A survey was conducted on IT personnel working in Taiwan's Top 500 Enterprises to explore effects of individual characteristics on job satisfaction. Results show that there were significant differences found in general, intrinsic and overall job satisfaction with regard to marital status, age, position title, and annual salary. Suggestions for increasing job satisfaction of IT personnel are proposed.
To bring out the function of the information technology (IT) thoroughly, the enterprise takes not only the adequate hardware equipment and infrastructure, but also the perfect coordination between the information system (IS) and IT personnel. IT personnel will be the major human resources in enterprises. Hence, the key to make IT personnel grow and contribute themselves to the enterprise to create useful value for a long time and stably depends on their recognition, loyalty and job satisfaction to the enterprise. Accordingly, how the managers manage and encourage these professionals effectively has become the crux for future organizations.
Job satisfaction is important in organizational behavior. It is based on employee's personal subjective perceptions and feelings. Therefore, individual is an important factor which affect employees' job satisfaction. Although general researches do not view the population background as dependent variables, practically, when an enterprise recruits employees or draws up personnel-related policies, it still expects to infer the employee's job satisfaction from the employee's personal file that is easily obtained and then constructs the responding model for the organization. This study takes the IT personnel working in Taiwan's Top 500 Enterprises, engaged in system development, software design and development, and software application as the studying subjects. The relationship between the individual demographic variables and job satisfaction of IT personnel in Taiwan will be studied thoroughly.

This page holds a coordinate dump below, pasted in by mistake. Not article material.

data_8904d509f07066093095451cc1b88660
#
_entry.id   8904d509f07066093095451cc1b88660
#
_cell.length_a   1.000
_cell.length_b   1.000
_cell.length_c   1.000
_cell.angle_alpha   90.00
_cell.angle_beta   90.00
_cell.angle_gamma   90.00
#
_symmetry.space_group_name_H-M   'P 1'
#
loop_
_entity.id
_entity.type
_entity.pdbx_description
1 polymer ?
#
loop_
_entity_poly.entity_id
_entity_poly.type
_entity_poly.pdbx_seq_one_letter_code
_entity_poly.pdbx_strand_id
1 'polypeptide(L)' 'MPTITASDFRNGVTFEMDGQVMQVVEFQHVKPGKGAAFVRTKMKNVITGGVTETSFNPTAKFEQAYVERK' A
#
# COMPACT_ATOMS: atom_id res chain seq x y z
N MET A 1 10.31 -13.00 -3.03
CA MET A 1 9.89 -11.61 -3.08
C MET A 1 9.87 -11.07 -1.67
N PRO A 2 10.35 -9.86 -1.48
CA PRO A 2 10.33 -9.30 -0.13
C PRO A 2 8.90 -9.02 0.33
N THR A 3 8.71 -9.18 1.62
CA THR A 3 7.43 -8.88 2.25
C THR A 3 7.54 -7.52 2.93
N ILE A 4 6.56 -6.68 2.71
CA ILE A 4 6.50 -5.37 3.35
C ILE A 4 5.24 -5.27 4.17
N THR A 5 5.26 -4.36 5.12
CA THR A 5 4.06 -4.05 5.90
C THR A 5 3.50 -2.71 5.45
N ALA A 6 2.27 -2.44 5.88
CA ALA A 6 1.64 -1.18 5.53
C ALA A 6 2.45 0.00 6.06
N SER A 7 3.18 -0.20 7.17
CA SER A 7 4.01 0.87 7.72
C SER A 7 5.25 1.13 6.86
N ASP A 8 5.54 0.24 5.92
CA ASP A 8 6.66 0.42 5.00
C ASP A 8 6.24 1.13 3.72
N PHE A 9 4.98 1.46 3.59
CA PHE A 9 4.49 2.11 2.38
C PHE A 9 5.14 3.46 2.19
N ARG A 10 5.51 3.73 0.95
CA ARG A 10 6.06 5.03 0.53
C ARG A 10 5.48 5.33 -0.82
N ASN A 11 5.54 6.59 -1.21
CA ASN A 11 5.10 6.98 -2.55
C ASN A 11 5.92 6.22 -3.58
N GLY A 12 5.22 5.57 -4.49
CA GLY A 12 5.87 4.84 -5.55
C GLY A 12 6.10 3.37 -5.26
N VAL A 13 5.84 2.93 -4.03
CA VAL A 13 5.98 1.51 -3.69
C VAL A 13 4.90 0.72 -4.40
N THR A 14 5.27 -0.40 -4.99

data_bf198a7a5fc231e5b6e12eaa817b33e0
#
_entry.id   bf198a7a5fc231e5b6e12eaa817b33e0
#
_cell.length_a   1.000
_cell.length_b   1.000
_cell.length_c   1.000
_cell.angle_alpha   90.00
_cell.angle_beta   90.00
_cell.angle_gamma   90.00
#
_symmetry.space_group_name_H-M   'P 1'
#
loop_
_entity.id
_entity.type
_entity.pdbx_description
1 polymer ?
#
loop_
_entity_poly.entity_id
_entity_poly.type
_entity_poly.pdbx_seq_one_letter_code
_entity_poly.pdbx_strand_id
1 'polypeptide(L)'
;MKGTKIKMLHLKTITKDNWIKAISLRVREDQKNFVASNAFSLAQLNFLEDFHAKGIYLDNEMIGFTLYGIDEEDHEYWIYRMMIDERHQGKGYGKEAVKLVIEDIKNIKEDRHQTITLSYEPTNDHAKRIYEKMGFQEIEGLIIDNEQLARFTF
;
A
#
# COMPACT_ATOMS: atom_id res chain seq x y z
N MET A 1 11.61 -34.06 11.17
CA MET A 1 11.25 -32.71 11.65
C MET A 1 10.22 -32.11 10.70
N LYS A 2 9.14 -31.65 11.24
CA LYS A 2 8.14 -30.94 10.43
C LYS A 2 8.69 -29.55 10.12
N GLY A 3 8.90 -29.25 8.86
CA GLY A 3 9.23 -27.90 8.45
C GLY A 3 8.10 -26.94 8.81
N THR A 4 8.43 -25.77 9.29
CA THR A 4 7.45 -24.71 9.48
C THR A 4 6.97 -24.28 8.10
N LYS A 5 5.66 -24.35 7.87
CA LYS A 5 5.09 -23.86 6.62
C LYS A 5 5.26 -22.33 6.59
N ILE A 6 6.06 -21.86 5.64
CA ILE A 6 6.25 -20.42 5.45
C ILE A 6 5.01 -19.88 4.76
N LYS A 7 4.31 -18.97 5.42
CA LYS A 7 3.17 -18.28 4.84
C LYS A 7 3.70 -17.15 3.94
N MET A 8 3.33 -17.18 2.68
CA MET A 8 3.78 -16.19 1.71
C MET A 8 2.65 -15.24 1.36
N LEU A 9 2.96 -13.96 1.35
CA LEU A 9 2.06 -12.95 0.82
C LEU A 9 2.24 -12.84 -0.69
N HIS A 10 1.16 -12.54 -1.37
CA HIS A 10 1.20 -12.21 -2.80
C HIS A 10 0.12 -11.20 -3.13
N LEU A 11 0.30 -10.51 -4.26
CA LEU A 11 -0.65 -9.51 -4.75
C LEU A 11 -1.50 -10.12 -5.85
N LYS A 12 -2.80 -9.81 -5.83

Job satisfaction is the individual's affective attitude or orientations for work (Blum & Naylor, 1968; Smith. Kendall, & Hulin, 1969; Muchinsky, 1990). The first study of job satisfaction was conducted by Hoppock (1935). There are many factors affecting employees' feeling for job satisfaction. Porter and Lawler (1968) divide the factors affecting job satisfaction into the intrinsic satisfactory factors related to work itself and the extrinsic satisfactory factors not directly related to work itself. Seashore and Taber (1975) consider that personal attributes and environment are the major factors affecting job satisfaction. Glisson and Durick (1988) indicate that the factors affecting job satisfaction are the worker himself/herself, work and organizational characteristics. Most studies have indicated that job satisfaction has positive effect on employees' working performance and organizational commitment, and negative effect on employee absenteeism and turnover (Menninger & Levison, 1956; Rabinowitz & Hall, 1977; Poulin, 1994; Reiner & Zhao, 1999; Clugston, 2000; Mclean & Andrew, 2000). In the study of the relationship between job satisfaction and personal characteristics, most studies indicate a positive association between age and job satisfaction (Lee & Wilbur, 1985; Reiner & Zhao, 1999). However, other studies have found a U-shaped relationship (Kacmar & Ferns, 1989; Eichar, Norland, Brady, & Fortinsky, 1991). Gender differences in job satisfaction have also been extensively studied. There is no conclusive evidence with regard to job satisfaction among men and women (Brush, Moch, & Pooyan, 1987; Witt & Nye, 1992). Tenure and job satisfaction are positively related (Bedian, Ferris, & Kacmar, 1992). That is, people who are more experienced on their jobs are more highly satisfied than those who are less experienced. White-collar personnel tend to be more satisfied with their jobs than blue-collar personnel (Weaver, 1980; Howard & Frink, 1996). …